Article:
As part of the Music in Incarceration & Rehabilitation Resource, Geremia Lodi describes his experience working with former inmates in a transition community program, the possible benefits of implementing music programs in complex situations such as incarceration and rehabilitation, and various issues related to self-care.
Hello, my name is Geremia Lodi. I am a musician and a music educator. My purpose in life is to use music to create a connection between people, while at the same time using this connection to create musical sounds and more personal and intimate sounds together.
My favorite tool to make music is body music — body percussion, singing, and beatboxing in other words. Everything that we can do directly with our body and maybe without an instrument. I like it because it allows every participant in my workshop to directly bring the music that is in their body, in their experience. It’s an accessible approach to music.
My experience with former inmates is quite limited and relates to my collaboration with communities based in Montreal, especially the initiative Open Door. Open Door is a weekly meeting and is open to former inmates, sometimes also to current inmates on a permit, to encounter people of the community and create a new connection to support their integration in society.
When I offered a workshop for this association, I encountered a group really curious for what I had to offer, and really ready to take the chance to have a moment of fun together, a moment of interaction.
The activity that I remember them enjoying the most was one of my activities called Silent Rhythms. I request each participant to perform a silent and repetitive movement, but I ask to the other participants if they, by listening with their eyes, can hear something in their imagination. If imagination can produce a sound. Guided by this movement, and most of the time people can, in fact, produce something that responds to that movement.
In the second round of people performing a movement, the people opposite in the circle to the mover give voice. We sing the movement that we hear in our imagination. People commented that it was really comforting to hear your movement through the voice of somebody else. Hearing somebody giving voice to your body, it’s a way of looking, it’s a way of
paying attention to the other but brings to the surface that web of reciprocity that connects everybody in a group, but which is not always evident. It’s not always easy to perceive and to feel. I think that that is also a hint of one of the ways that music can be of benefit to people that experience penitentiary: to feel this reconnection to others in a different way.
So what can a music program bring to inmates or former inmates?
The first thing is aliveness. Consider someone who is facing a guilt, who is coming to terms with a pain that they might have caused, and difficult stories. All of these come with a really heavy burden to carry and upon which to elaborate.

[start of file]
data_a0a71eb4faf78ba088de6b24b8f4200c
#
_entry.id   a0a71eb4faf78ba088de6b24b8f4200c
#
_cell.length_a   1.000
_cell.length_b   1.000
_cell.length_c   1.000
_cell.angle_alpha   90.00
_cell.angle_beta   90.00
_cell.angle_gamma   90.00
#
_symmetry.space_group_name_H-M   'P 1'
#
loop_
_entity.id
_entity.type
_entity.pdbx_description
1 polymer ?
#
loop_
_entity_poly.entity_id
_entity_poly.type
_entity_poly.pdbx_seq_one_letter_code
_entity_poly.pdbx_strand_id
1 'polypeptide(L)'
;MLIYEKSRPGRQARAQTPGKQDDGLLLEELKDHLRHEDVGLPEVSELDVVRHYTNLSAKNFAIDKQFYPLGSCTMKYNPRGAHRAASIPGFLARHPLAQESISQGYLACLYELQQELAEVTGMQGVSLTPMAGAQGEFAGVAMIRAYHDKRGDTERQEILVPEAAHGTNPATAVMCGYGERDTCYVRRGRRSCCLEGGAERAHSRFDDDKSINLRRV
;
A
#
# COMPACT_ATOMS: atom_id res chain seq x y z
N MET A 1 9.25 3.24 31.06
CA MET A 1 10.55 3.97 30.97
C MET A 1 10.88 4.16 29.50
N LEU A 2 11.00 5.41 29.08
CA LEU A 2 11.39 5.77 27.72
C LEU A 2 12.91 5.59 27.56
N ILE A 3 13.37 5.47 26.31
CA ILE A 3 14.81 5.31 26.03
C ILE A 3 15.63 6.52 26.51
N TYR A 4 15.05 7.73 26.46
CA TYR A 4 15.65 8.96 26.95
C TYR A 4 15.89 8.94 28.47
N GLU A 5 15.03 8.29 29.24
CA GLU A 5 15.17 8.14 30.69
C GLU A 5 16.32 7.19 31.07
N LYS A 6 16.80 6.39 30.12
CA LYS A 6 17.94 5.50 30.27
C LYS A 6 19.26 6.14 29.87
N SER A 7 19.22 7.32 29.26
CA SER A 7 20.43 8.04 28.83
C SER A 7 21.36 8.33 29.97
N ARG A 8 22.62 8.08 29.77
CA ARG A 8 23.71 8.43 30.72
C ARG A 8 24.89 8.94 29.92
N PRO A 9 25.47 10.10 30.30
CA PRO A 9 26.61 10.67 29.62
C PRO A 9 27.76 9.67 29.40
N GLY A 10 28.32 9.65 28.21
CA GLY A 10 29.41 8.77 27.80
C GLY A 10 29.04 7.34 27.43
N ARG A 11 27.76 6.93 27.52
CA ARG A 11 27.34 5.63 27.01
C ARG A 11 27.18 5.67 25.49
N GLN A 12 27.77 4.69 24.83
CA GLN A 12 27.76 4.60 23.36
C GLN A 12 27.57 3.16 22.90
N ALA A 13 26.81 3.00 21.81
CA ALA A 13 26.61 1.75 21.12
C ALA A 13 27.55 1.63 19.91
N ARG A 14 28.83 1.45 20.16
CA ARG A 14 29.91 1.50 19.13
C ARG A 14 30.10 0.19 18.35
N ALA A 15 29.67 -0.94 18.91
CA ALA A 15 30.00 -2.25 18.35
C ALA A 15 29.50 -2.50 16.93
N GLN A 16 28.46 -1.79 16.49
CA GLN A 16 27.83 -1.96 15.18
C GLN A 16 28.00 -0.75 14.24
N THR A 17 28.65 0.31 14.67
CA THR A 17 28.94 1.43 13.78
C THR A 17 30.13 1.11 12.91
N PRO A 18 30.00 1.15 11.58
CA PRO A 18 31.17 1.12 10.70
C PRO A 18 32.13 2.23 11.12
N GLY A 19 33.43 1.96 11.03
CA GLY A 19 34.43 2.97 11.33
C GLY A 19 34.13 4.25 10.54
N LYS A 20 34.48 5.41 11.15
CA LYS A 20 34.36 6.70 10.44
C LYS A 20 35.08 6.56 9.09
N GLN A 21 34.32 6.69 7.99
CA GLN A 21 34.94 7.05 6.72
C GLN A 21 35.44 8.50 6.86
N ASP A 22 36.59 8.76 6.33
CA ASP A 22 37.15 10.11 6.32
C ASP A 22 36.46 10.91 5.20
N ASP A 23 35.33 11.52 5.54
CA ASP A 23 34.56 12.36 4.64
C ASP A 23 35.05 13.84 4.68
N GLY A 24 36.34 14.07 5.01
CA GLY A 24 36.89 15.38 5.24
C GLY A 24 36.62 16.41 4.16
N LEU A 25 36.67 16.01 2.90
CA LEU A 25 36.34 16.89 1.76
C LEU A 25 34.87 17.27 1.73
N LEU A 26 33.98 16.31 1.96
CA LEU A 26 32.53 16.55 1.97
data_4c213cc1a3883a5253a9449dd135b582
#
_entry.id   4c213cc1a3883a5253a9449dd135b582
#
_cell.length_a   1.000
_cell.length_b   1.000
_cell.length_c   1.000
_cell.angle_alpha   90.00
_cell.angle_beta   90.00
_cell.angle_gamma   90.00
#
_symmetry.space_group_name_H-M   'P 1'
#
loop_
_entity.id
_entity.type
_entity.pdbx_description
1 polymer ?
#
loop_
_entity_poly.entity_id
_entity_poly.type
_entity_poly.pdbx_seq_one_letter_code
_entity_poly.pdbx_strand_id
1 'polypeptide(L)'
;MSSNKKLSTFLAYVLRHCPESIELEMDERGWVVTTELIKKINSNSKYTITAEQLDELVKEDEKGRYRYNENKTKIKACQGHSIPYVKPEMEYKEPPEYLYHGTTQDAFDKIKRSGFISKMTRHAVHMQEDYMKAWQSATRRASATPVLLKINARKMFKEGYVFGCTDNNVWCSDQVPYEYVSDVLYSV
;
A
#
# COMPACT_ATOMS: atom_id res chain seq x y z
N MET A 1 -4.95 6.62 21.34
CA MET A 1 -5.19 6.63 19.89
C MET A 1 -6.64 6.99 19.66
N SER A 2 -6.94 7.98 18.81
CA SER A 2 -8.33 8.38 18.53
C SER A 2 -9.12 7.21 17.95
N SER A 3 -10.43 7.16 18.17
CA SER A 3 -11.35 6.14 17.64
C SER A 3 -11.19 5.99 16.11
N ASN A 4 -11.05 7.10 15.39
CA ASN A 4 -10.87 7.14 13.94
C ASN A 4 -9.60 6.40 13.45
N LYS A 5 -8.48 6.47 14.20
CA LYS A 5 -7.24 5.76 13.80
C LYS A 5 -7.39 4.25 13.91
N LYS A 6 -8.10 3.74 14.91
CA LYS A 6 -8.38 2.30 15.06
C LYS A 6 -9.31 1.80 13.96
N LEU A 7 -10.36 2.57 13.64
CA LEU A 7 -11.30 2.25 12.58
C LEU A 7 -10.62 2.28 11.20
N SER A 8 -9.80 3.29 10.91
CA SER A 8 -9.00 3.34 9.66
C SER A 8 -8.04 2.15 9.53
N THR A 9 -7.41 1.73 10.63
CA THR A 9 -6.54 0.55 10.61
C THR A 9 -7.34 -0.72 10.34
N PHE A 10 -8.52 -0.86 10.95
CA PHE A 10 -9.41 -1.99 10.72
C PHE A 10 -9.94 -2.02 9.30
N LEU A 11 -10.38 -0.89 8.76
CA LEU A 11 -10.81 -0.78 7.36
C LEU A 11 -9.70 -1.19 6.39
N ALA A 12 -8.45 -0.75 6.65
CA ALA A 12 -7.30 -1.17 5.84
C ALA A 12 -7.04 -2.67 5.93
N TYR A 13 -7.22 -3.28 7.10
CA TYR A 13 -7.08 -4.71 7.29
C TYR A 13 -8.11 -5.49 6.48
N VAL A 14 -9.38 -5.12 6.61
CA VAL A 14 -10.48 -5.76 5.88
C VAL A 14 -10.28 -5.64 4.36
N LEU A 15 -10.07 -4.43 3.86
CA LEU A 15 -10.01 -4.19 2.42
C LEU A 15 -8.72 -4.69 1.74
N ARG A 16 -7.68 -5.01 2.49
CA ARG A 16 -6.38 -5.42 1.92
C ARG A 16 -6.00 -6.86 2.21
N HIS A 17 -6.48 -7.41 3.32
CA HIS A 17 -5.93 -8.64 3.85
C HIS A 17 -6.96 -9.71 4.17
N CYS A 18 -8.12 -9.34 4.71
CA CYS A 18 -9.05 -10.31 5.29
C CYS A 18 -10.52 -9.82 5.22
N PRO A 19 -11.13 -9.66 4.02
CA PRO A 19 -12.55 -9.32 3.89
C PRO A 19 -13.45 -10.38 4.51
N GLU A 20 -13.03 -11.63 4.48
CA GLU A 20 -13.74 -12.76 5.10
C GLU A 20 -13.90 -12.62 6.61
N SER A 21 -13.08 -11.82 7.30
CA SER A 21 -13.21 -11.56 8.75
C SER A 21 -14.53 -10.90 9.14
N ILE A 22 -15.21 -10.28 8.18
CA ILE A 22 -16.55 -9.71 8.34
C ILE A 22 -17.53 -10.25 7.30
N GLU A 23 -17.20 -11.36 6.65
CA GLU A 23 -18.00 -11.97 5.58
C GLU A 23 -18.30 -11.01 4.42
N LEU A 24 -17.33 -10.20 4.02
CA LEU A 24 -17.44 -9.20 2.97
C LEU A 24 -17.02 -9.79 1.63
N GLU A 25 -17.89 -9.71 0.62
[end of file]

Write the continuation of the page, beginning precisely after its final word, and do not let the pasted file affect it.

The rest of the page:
In order to live this process, an individual needs to be able to connect back to the part of themselves that is a master life. The part that can laugh, that can feel a joy, that can feel pleasure is fundamental to face a demanding process like the one that inmates are facing.
So, music can bring aliveness in the form of passion, of grooving, of playing. Playing in the sense of playing an instrument, but also having fun, which is really important. Second, a music program can offer a way to connect to oneself and a way to connect to others. As I was saying, every person sentenced to penitentiary has probably the need to gain ownership over their own story, elaborating what happened in the chain of events that brought them there, and at the same time finding again their very own subjectivity. Their own voice among the many voices that sentenced them and to label them to their position. It’s important to find full agency by themselves.
Music and support music programs can help to regain a sense of self. A sense of intimacy, the sense of individuality, which is fundamental for the process of elaboration of the guilt and of gaining ownership. And finally, when most former inmates are met, they carry a strong protective shell, which is a natural response to hostile environment, such as the one of the penitentiary.
A music program within a penitentiary, after a process, or at the time of detention can offer the participants a safe space, a sense of brotherhood or sisterhood, where mutual recognition can happen. Where reciprocity and normality, a normal sense of warmth, of human warmth can be installed, which can greatly support an experience of humanity. That can be healing, in relation to the more institutionalized and more cold experience of life as experienced in a penitentiary.
Thank you so much.
Self-care before, during, and after the project. My own experience about the self-care doesn’t come from working in the penitentiary, but more working in an urban community. Which is a really different context but what is in common with the penitentiary is that as an educator you will find yourself witnessing some really challenging life experiences. A second element in common is that these are experiences to which most people in society are not really exposed, which will make you feel a bit more alone at some point. And we’ll talk about it in a minute.